Toronto – On Saturday October 23, 2010 the first Rumi Fest organized by Nomans Land Promotions took place at the Trinity-St. Paul Center in the heart of Toronto. As a start the venue spoke to the spirituality of Rumi because it’s a heritage building called a Centre for Faith, Justice and the Arts. More than 750 eager Rumi fans and some just plain curious, from across North America came to this historical Church to experience Rumi. From the word go, it was a heartfelt Rumi experience. Guests were welcomed with pieces of Turkish delights, plaques of Sufi poetry, Rumi-inspired art exhibits by The Open Easel, Books and CD’s on Sufism displayed by The Canadian Sufi Cultural Center, and strains of soulful Sufi music.
The main attraction of this event was Dr. Coleman Barks who flew in from Athens, Georgia. Dr. Barks has the distinct credit of introducing Mevlana Jelaluddin Rumi, the 7th Century Saint, teacher, mystic and poet to North American audiences. He has translated 15 books of Rumi and has dedicated the past two years for his magnum opus – The Big Red Book – a translation of Rumi’s Mathnavi which was available for sale and signing. Dr. Barks has been reciting Rumi for over twenty years but his deeply resonant voice only improves with time. For those who heard him then and now, it’s clear that he has aged to perfection and evolved into a Sufi. Dr. Barks’ lifework express ecstasy with an openness, whimsy, and practicality that make the everyday resonate with the sacred; that make the everyday holy. The audience couldn’t get enough of him. Against a classical background of pipes, organs and stained glass windows, Dr. Barks told stories, read poetry, chanted, laughed and recited. He was accompanied on the Cello by Anne Bourne who is a talent unto herself. Without much rehearsal, the two of them connected as though they were soul mates. Ms. Bourne would pick up where he left off and vice versa until her lilting voice, and the deep bass voice of Dr. Barks soared to the highest rafters of this stunning church sanctuary creating an ambiance that was breathtaking.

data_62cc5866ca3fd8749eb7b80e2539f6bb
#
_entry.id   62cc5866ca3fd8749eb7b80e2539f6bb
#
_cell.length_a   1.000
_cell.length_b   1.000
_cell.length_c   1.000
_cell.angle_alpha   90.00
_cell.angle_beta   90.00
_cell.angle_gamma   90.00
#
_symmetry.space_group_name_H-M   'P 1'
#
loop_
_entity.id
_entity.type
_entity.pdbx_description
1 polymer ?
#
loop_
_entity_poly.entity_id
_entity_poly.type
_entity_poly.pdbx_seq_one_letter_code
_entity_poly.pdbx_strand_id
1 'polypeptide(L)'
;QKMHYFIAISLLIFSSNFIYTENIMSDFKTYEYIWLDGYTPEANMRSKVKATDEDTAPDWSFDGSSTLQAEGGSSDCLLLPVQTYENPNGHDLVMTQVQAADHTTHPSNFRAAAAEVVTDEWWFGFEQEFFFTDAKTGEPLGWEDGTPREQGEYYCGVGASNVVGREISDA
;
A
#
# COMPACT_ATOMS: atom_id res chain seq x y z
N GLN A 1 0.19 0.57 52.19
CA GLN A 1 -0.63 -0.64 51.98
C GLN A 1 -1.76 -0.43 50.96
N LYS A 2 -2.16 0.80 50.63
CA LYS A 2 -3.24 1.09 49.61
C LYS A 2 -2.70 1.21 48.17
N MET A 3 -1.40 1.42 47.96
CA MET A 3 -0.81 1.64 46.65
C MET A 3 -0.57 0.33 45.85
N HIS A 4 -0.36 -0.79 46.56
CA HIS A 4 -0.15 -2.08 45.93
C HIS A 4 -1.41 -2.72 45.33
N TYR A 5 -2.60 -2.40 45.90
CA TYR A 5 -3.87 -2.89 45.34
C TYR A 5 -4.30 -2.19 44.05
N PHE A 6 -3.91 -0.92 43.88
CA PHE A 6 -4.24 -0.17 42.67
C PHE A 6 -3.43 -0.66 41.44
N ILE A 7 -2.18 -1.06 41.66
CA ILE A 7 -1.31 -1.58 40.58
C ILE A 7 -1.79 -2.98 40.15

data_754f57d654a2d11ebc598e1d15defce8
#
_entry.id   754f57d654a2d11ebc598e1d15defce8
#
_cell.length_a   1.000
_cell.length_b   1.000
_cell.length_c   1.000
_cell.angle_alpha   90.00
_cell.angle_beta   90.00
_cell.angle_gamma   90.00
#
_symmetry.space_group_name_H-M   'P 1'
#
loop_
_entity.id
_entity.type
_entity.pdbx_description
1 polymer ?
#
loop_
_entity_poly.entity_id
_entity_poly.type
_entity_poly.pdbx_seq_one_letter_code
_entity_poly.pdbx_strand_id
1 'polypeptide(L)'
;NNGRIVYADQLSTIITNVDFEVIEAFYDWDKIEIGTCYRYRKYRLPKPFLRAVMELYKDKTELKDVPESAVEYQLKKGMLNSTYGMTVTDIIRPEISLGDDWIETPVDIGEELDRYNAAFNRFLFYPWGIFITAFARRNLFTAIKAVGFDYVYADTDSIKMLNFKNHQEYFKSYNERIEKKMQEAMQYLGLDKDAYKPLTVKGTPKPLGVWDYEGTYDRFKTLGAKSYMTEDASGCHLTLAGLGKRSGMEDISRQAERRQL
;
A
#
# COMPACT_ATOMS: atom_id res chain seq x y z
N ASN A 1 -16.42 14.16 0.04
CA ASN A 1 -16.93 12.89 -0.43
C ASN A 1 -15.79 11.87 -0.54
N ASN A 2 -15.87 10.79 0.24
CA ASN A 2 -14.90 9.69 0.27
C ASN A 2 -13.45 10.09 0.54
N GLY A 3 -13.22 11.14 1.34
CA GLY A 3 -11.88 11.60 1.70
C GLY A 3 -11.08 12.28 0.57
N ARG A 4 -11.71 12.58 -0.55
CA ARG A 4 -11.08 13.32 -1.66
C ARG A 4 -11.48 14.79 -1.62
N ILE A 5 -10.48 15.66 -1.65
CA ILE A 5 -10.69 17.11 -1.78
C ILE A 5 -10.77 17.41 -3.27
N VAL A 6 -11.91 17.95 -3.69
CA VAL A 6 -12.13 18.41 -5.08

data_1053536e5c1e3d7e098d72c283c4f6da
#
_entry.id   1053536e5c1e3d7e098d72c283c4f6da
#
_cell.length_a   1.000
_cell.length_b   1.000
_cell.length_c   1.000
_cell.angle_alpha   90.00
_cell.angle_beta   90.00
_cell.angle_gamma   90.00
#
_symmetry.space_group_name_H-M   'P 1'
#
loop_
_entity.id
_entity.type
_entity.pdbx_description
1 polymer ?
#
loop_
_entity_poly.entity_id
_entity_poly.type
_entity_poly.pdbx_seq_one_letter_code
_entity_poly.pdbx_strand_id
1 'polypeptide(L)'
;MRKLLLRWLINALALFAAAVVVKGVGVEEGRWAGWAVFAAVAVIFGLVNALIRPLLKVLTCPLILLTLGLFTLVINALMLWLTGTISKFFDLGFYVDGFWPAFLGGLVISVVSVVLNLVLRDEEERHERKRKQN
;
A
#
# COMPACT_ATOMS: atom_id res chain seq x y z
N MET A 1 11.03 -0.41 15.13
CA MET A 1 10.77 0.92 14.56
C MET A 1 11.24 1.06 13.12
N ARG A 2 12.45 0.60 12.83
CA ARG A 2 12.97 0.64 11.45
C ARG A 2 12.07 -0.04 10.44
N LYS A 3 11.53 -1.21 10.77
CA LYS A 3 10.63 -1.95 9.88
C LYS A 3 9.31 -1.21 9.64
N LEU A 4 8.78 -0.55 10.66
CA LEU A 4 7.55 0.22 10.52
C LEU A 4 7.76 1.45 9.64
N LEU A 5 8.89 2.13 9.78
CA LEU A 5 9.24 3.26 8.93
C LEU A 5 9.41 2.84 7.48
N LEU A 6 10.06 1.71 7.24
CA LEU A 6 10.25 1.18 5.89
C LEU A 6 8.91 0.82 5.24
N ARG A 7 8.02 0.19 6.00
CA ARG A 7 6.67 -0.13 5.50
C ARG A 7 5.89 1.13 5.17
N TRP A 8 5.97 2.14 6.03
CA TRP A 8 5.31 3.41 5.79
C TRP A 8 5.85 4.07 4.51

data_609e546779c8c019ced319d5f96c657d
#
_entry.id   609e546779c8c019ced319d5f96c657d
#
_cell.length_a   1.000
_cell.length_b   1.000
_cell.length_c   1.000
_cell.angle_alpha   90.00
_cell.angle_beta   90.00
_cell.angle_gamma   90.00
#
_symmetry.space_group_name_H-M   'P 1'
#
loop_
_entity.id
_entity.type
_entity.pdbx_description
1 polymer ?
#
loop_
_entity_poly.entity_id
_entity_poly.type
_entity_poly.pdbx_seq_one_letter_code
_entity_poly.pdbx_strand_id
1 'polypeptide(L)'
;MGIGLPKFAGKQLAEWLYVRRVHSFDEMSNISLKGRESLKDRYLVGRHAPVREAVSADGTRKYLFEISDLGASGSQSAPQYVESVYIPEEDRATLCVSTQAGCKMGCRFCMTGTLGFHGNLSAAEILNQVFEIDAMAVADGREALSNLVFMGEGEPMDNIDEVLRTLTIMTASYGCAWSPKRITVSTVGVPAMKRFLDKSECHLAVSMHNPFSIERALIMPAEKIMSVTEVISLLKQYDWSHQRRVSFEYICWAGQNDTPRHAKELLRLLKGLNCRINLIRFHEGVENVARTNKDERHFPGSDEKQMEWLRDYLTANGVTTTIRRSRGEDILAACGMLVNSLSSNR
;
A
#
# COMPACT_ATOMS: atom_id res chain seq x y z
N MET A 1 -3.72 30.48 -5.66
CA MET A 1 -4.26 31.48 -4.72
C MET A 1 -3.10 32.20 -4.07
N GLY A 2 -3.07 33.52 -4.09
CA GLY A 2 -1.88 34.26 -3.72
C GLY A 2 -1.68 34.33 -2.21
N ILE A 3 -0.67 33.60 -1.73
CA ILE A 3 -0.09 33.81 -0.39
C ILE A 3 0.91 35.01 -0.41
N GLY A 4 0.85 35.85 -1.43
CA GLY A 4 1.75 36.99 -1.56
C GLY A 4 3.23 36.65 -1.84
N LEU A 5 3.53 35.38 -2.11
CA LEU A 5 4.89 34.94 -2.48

There were other artists who also added to this spiritual event bringing the best of their talent and spirit. Garo Altinian presented Rumi through Turkish and English songs, accompanied by profound poetry. He was accompanied by Agah Ecevit on the ney; Fatih Tandogan on the Bander (frame drum); Amir Amiri on the Santur, Rafi Karsli on frame drum and Leslie Gabriel Mezei reciting vocals.
Following this the audience was mesmerized and regaled with an extraordinary rendition of Rumi by Irshad Khan, who is one of the best musicians of today. He has been called the Mozart of India, and his contribution to this event was to sing Rumi in English on Sitar accompanied on Duff (frame drum) – a first. Irshad Khan got a standing ovation and the audience didn’t want him to leave. But there was more.
The Jerrahi Sufi Order of Canada were the grand finale of this amazing night. They took the stage with their musical instruments ranging from Ney to bander, santur, cello, violin and vocals, they performed zikr to the most uplifting and spiritual musical accompaniment while their Shaikh Tevfik Adoner chanted verses and poetry. Two of their sema-zens had driven in from USA and they whirled for almost one hour. The audience was mesmerized and one person was heard to say that there had to be some higher presence for them to be able to whirl the way they did. The Jerrahi Sufis got a standing ovation for more than 5 minutes as the program ended on a high note through eloquent closing remarks presented by Dr. Fuad Sahin who is recipient of the Order of Ontario and an age-old practitioner of the spiritual path of Islam.
Rumifest was the brainchild of Noman Siddiqui, a young composer and mystic at heart whose ambition is to inspire the mind and soul through music and to promote soulful music & arts events as a force for unity and global peace. He succeeded in doing this and more, as the largely non-Muslim audience commented on experiencing the spiritual message of Islam and seeing the “other” face of this faith, as they have never had an opportunity to do so.
One of the attendees has this to say: I’ve returned home from Rumifest spiritually ecstatic from the uplifting experience! At one point in the final act, I even picked up the nerve to ask my neighbors if we could hold hands; a tribute to the sense of union to which Sufism aspires.”
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